Restaurant Bans Kids Younger than 6 Years Old

A 68-seat restaurant in a town about 15 miles east of Pittsburgh, Pa., is making headlines across the country after the owner emailed patrons telling them their young children are no longer welcome in his establishment.

Effective Saturday, children under six years old will be banned from McDain’s Restaurant in Monroeville.

“If I had children of these ages I would never contemplate taking them to this place,” Owner Michael Vuick explained to MSNBC. “We’ve never even had a children’s menu.”

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According to McDain’s website, the atmosphere is upscale, quiet and casual and was originally opened in 2002 to serve as a “19th hole” for golfers finishing up a round at the adjacent McDain’s Golf Center.

Vuick claims the reason for the ban “is a three-part issue”— a growing number of babies that can’t be expected to be quiet, slightly older children with “increasingly poor manners” and parents who are uncooperative when it comes to controlling their children—and that it actually stemmed from customer complaints.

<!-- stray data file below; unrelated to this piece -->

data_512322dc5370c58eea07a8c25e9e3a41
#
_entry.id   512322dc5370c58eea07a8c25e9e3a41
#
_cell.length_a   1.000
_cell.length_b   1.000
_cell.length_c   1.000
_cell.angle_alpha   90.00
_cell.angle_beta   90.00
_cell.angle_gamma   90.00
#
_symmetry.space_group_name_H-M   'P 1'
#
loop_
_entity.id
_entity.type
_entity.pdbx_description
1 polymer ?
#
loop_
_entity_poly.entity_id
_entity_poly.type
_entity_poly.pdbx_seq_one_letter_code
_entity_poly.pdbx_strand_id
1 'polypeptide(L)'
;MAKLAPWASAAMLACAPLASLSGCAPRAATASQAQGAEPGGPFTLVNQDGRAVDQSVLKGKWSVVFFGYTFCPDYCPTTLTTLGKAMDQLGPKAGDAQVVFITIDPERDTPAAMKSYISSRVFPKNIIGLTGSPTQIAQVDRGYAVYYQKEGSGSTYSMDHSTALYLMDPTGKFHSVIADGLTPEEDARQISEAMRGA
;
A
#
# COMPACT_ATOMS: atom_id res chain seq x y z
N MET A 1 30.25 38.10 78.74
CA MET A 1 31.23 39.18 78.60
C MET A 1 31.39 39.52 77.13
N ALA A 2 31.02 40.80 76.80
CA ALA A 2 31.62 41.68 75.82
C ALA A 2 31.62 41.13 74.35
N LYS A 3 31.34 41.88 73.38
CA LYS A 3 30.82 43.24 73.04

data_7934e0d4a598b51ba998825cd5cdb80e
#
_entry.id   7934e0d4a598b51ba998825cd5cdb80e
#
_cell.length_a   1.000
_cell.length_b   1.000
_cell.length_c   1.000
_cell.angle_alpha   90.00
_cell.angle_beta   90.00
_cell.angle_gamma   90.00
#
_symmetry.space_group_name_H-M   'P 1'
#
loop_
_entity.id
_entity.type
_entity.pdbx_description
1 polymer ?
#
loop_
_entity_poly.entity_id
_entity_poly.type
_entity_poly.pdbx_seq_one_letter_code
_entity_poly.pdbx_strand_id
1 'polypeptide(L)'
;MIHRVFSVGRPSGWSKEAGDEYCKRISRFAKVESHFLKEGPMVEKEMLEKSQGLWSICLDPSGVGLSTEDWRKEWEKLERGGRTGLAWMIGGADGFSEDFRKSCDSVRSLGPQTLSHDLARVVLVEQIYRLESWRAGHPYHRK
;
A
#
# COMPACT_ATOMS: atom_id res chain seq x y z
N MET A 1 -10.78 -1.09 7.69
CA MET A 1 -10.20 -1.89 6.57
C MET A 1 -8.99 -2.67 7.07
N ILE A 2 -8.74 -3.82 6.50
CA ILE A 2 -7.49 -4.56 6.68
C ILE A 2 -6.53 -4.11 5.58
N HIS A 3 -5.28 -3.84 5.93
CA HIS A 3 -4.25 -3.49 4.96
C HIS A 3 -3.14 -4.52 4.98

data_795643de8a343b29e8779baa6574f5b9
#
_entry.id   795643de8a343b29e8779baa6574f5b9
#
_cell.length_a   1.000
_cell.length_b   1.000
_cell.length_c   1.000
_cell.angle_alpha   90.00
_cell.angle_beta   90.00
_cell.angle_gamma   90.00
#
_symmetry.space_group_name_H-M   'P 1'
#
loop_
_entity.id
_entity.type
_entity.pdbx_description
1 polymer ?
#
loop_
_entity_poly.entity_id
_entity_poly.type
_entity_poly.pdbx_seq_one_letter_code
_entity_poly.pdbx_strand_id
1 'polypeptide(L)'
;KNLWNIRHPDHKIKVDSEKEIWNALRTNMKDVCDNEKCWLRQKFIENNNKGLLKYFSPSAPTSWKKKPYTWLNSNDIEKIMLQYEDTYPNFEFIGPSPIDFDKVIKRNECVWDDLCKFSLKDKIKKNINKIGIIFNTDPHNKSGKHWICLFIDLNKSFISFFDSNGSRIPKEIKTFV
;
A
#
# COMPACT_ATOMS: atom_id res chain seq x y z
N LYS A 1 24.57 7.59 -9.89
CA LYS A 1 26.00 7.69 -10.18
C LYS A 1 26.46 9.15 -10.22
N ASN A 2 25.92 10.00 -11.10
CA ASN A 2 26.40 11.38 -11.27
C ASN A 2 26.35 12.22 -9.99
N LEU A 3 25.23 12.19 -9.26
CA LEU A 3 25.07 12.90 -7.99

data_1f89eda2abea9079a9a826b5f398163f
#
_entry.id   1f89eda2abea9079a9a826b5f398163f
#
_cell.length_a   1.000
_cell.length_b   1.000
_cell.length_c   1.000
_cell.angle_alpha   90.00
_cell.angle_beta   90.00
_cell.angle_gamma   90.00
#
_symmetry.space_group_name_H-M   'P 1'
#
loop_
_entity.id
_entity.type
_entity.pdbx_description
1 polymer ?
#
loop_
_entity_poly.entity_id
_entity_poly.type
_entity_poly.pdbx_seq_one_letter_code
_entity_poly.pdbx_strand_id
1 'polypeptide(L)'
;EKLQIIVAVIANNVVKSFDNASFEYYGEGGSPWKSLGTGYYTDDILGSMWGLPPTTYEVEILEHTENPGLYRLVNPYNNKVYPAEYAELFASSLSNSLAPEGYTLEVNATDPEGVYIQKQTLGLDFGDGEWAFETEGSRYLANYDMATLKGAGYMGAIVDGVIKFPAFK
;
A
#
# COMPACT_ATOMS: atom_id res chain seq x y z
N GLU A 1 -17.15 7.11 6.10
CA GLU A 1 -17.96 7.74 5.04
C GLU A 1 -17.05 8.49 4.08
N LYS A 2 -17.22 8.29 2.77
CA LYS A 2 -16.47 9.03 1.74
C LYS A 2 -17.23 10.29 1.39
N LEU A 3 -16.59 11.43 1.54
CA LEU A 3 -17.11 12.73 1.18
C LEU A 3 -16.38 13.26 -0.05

Since Vuick sent the email about the change in policy, he says the majority of the 400 or so responses he’s received have been positive and even thanked him for keeping unruly children from the restaurant.

That’s not to say every customer is on board with McDain’s newly restricted clientele.

Stephanie Kelley, mother of a 13-month-old and regular McDain’s patron sounded off to Pittsburgh TV station WTAE.

“I can’t believe this. I am offended,” Kelly vented. “This is just an ignorant policy.”

Vuick suspects business will take a hit because of people who feel the same way as Stephanie Kelley, but he could be wrong. In 2010, the owner of Olde Salty’s in North Carolina posted a “screaming children will not be tolerated” sign in her restaurant and later reported an increase in sales.

For more must-see Lifestyle stories, like the birth of a 16-pound baby and how to protect your kids from summer health hazards,  click here.

The opinions expressed are solely those of the author and do not necessarily reflect the views of Comcast.

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